Cool Is A Strategy (And Why I Was Banned From Disco Dancing)

Did you know that to succeed in business you don’t have to say ‘yes’ to everything?

You don’t have to appease your industry? (You might even piss them off!)

And you can go against the grain when it comes to choosing your target market?

And that being ‘cool’ is a business strategy?

Don’t worry, this kind of being ‘cool’ isn’t about hangin’ out on the street with a cigarette dangling out of your glossy lips, flippin’ your middle finger to cars as they drive by.

This is about a very smart, very cool, very successful brand: The Wild Unknown.

Their premier offering? The Wild Unknown Tarot. But first, a quick side story about why I was banned from disco dancing & Tarot cards …

My parents didn’t allow me to take dance lessons. They were concerned it would lead to disco dancing. A definite ‘no no’ at my church.

Of course I still disco danced – EVERYONE did in the 1970s – just not in front of my parents.

I always find it hilarious that they were trying to protect me from the dangers of disco, when years later their daughter would make a career dancing around a STRIPPER pole. Hey! I was still doing the ‘hustle.’ Ha!

Along with no disco dancing, I was also told that Tarot was one step away from witchcraft, so I of course was immediately curious about it.

And while I may have asked one or two ‘tall, dark, and handsome’ questions when I finally had my first Tarot reading decades later, I came to realize that the Tarot is an INCREDIBLE tool for self development, one I can use to design my offerings, and jump start my creativity.

I even have my very own Steampunk Tarot – a gift from the ultra hip, ultra cool Tarot Lady herself, Theresa Reed.

Back to the Wild Unknown…

ENTIRELY hand drawn by the creator, Kim Krans, she self-published the deck in 2008, and, as many Tarot pros will tell you, the pictures on the cards are evocative, unique, and perhaps not good for the beginning reader.

Plus, there are a few purists who really dislike the deck.

And yet this is one of the most successful self published Tarot decks – EVER.

There are thousands of Tarot decks for sale – with newer versions & styles coming out EVERY year.

So how does one hand drawn, untraditional Tarot deck maintain continued popularity for 8 years?

Smart marketing, that’s how. Check out what Krans did.

: She never marketed to the metaphysical crowd or Tarot deck collectors.

Krans doesn’t present herself as a Tarot expert. Instead, she’s an artist with a spiritual practice who just happened to create a Tarot deck.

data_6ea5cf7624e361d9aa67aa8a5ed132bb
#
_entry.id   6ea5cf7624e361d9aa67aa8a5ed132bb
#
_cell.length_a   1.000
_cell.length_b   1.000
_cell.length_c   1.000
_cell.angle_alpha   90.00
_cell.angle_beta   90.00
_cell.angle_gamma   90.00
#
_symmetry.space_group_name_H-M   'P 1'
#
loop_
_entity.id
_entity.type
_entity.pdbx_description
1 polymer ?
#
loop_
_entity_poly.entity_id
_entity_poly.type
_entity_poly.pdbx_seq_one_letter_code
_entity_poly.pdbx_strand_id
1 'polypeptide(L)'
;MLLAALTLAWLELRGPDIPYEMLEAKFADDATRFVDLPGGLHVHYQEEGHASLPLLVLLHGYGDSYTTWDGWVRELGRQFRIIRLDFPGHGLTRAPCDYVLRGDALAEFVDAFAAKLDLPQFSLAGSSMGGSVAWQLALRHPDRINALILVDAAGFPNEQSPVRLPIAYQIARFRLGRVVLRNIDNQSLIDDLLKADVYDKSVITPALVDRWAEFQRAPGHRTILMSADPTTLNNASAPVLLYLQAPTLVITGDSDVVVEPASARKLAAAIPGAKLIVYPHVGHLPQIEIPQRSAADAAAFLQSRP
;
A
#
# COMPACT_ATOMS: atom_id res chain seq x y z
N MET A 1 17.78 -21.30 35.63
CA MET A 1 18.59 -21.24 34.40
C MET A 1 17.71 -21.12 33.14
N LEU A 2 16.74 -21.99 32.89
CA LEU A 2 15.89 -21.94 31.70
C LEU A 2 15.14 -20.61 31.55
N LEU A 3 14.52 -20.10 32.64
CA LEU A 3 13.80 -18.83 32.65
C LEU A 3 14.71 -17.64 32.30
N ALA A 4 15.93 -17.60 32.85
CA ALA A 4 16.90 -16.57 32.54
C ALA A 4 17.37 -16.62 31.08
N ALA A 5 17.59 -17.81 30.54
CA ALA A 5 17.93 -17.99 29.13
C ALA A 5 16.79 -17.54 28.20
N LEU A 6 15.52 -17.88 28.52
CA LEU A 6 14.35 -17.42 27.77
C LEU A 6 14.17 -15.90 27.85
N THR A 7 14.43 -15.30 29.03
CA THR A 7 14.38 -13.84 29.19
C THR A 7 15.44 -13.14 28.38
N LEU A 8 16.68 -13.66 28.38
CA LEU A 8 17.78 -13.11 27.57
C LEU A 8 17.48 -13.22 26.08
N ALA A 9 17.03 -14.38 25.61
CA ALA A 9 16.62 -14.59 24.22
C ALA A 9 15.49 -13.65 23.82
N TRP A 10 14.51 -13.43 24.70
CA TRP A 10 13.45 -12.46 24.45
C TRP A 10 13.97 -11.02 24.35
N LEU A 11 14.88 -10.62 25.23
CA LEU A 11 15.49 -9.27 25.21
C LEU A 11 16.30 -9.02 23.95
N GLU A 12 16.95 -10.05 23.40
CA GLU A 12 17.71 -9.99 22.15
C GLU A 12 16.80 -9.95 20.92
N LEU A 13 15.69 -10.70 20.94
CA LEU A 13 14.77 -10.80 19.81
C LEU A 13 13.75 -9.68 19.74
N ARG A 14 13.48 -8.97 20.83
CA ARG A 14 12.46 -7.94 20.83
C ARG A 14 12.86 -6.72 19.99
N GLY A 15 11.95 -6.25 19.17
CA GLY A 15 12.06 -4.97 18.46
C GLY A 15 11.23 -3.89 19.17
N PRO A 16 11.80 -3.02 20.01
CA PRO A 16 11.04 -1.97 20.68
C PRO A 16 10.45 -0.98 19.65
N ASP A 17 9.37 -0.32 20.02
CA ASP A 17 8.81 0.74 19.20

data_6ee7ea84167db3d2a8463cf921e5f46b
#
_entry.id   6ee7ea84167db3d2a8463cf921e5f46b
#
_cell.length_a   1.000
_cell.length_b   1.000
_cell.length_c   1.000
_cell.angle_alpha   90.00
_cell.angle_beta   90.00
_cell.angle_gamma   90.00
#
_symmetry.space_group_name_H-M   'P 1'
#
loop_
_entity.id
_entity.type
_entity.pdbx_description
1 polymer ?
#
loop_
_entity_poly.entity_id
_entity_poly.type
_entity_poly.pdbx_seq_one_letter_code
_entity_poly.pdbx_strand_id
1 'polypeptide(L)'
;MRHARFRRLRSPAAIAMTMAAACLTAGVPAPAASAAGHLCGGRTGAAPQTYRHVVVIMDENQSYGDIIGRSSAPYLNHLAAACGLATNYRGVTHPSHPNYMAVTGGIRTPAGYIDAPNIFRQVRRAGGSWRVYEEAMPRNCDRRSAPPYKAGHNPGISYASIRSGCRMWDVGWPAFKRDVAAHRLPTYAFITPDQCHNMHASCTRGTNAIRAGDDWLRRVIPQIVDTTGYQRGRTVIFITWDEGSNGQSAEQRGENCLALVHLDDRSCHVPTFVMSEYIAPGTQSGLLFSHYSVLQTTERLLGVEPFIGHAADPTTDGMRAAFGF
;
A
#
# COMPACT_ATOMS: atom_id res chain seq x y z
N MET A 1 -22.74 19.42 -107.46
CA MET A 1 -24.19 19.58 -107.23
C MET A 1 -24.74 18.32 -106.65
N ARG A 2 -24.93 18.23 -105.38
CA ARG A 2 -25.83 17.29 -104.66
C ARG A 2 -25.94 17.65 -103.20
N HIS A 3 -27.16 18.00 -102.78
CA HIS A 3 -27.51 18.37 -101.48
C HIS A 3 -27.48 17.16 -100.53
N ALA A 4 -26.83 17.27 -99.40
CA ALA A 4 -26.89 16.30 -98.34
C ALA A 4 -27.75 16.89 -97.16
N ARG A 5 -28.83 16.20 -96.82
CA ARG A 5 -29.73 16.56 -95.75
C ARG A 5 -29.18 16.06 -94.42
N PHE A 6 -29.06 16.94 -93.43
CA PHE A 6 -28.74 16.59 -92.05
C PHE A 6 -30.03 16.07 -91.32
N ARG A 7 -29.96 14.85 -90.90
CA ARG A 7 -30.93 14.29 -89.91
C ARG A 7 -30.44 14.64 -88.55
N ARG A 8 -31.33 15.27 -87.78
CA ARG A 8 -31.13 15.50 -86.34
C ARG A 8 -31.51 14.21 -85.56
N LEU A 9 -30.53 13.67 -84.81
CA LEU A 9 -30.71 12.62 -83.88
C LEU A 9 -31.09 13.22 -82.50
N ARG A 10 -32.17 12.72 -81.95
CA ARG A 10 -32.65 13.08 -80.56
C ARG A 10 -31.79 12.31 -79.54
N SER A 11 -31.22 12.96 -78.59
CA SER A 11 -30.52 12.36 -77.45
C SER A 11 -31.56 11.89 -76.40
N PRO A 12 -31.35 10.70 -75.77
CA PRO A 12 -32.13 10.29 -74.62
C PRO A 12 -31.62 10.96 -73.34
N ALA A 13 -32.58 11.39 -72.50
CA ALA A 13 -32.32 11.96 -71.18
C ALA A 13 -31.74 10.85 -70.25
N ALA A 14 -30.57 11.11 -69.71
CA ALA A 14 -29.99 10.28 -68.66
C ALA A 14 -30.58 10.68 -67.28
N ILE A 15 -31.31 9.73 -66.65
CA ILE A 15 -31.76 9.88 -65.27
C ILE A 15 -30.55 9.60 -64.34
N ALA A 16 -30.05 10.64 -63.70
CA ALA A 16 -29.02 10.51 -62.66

And here’s the thing to wrap your head around: Even though Krans is selling a Tarot deck, the Tarot community isn’t her real market.

Instead, it’s people who like cool artwork. Who may or may not be interested in Tarot.

And that gives her a much bigger audience, and WAAYYY more latitude as an entrepreneur.

: She started up a tumblr account, showing pictures of very cool people interacting with the cards, complete with little bios, their discovery and connection with their favorite cards, and their Wild Unknown tattoos.

: She cultivated popular blogs – like Design Sponge – to show off not just her work, but her lifestyle as well.

: She defined her target market – the neo-boho spiritual crowd – and carefully crafted posts that would appeal to them.

: When the deck was complete, instead of approaching Tarot forums, or the major Tarot publishers, Krans instead created relationships with small boutiques (with online shopping!), and basically went on tour.

She co-hosted a party at each boutique, complete with a band, took photo-booth pictures, and posted them to her tumblr account, and her new set of Pinterest boards.

She spent real time and effort to create a following that intensely embodied the spirit of her brand.

Did she alienate the Tarot community by choosing this route? 

Maybe a few, but the 8 years in print proves that the deck speaks for itself. And remember her audience wasn’t Tarot people, but people into cool art – like me!

So was Krans pretty cool to start with? I’m going to say ‘yes.’ But she could just as easily be skippin’ on a rainbow as I write this…

Krans followed the


Be fiercely proud of your creative work. Don’t care what the professional or traditional community has to say about it. No explanations. No apologies.


Don’t flood the market. Nothing disrupts your mystique faster than trying to be everywhere and catering to everyone. Be strategic about who you hang out with and where you place your products.


Don’t talk too much. Give very few interviews. Be selective.

So you see, whether you dig rainbows & sunshine, or slick leather & heavy chains – cool is a strategy.

You don’t have to KISS ass. Ever.

But you do have to KICK ass. Always.


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